Consider yourself invited! We meet at the following times:
Private Bible studies are also available at your request.
Our preacher, Richard Chambers, is often available in the office, during the week, for your calls or visits.
One of the required components of our third grade memory program
involves the Fruit of the Spirit in Galatians 5:22f)
"But the fruit of the Spirit is love, joy, peace, patience, kindness, goodness, faithfulness, gentleness, and self-control.
Against such things there is no law."
A few of our youth (and some friends) attended the annual
World of Fun excursion in Kansas City, yesterday.
(Wes McAdams is the preaching minister at the Baker Heights congregation in Abilene, Texas.
His writing - located on his Radically Christian website - is often poignant and timely.)
Three times this week I’ve had the same conversation with various Christians. The conversation has revolved around the fact that we all know sincere people who are admittedly smarter and more educated than us, but seem to be overlooking a very obvious truth that we see and they don’t. For instance, I listen to many denominational preachers who are brilliant, but when they talk about subjects like baptism, I think, “As smart as you are, how could you possibly miss that?” Which leads me to wonder, what am I missing?
Isn’t that the logical question to ask? When we see a brilliant person who seems to be overlooking some obvious truth, shouldn’t we therefore say to ourselves, “If they could overlook something so obvious, I am probably overlooking something as well”? Or when we see glaring inconsistencies in people’s lives or doctrines, shouldn’t we say to ourselves, “If a sincere and knowledgable person like that can be inconsistent, I am probably inconsistent in some area as well”?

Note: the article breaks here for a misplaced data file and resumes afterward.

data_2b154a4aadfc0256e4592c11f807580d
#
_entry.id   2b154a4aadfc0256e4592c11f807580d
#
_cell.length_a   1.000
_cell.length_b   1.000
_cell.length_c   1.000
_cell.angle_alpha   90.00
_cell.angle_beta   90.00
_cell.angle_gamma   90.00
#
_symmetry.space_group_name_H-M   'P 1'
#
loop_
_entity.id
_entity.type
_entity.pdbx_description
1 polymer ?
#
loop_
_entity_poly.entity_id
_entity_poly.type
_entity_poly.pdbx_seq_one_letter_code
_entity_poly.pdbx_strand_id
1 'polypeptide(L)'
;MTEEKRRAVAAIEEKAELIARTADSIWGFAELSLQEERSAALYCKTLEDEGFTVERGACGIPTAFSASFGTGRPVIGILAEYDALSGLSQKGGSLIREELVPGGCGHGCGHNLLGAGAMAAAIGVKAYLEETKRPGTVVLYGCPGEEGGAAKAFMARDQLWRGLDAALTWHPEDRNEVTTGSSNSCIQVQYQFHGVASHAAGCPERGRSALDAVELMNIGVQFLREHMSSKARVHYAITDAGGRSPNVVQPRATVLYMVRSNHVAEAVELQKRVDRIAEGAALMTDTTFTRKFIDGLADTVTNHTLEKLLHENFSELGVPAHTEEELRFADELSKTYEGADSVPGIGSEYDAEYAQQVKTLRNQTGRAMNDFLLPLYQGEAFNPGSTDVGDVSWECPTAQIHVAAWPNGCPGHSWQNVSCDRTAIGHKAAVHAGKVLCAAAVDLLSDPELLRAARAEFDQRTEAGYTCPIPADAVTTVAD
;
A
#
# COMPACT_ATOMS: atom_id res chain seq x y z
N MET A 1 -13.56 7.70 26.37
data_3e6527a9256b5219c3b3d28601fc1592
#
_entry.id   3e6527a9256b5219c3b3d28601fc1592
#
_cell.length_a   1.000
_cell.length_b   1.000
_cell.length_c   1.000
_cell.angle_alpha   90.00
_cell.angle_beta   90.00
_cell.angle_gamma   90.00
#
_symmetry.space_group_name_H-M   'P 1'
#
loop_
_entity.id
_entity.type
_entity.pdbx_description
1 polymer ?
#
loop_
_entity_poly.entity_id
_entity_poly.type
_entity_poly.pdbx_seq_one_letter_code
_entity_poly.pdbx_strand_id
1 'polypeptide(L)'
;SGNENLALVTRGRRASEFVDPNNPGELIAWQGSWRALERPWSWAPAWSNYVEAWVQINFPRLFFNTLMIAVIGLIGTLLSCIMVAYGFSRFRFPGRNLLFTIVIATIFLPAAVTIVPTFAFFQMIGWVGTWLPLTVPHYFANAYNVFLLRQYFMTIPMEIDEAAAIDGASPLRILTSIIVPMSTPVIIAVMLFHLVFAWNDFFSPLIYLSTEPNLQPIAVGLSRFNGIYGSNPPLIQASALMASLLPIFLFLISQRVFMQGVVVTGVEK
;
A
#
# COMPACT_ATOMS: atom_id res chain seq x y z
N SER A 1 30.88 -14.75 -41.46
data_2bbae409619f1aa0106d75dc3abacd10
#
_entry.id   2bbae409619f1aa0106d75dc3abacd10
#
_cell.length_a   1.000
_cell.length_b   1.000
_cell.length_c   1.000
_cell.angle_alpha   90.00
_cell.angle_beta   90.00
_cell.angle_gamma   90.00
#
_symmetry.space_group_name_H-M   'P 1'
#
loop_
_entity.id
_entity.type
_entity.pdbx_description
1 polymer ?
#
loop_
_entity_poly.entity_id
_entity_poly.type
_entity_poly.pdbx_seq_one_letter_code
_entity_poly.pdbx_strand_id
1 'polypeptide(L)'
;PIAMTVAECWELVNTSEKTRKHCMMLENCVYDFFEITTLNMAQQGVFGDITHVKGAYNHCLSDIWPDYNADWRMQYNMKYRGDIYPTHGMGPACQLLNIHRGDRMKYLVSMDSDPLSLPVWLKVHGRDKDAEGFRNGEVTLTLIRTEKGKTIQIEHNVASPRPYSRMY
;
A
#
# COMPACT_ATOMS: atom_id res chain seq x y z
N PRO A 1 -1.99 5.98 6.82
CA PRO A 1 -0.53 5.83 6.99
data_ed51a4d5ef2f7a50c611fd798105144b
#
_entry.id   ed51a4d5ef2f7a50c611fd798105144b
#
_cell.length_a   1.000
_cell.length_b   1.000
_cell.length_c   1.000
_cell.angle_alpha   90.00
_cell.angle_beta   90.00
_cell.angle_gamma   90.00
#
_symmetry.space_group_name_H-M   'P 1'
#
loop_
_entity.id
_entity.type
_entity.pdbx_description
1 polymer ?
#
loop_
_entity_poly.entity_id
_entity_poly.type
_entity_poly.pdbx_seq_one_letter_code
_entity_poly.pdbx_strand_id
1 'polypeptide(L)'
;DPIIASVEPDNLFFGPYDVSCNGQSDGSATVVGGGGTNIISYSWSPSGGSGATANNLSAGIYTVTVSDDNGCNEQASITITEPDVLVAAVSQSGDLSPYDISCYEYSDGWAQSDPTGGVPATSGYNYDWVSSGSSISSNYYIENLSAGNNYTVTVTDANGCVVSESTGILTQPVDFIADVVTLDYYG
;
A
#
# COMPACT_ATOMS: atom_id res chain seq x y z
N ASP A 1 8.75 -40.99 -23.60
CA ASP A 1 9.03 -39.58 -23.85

Here are some tips to help us recognize when we’re wrong:
1. Examine EVERYTHING in light of God’s word.
We live in a culture which too quickly says, “I disagree with that.” We say we disagree without ever examining it. It’s like my kids who say about food, “I don’t like that.” Well, have you even tasted it yet? If not, how could you possibly know you don’t like it?
Stop rejecting ideas without examining them in light of the Word. In Acts 17:11 Luke calls this being “noble.” Paul, in 1 Thessalonians 5:21, “Test everything; hold fast what is good.” Stop saying you disagree before you’ve even tested it to see if it’s good or not. You might be rejecting some good thing in your life right now because you haven’t tested it. Or, on the other hand, you might be holding fast to something that is not good because you haven’t tested it.
2. Have the humility to admit when you’re wrong.
We need to realize that admitting we’ve been wrong about something is a good thing. You see, if you believe – on every issue – exactly as you did 10 years ago, that means you haven’t grown at all during these last years. That’s not a good thing; that’s a bad thing.
Growing people change their minds. They admit, “Wow! Now that I’ve studied this issue, I realize how wrong I was.” If you’re not saying that, every now and then, you’re probably not growing. Of course, this doesn’t mean we shouldn’t have conviction. Of course we should! But it does mean, we should be willing to be honest with the facts, even when they contradict our position.
Think about people like Paul (1 Corinthians 15:9-10) and Peter (Galatians 2:11-14), these were sincere and knowledgeable men who were wrong at times and had to admit when they were wrong.
3. Don’t assume all change is progress.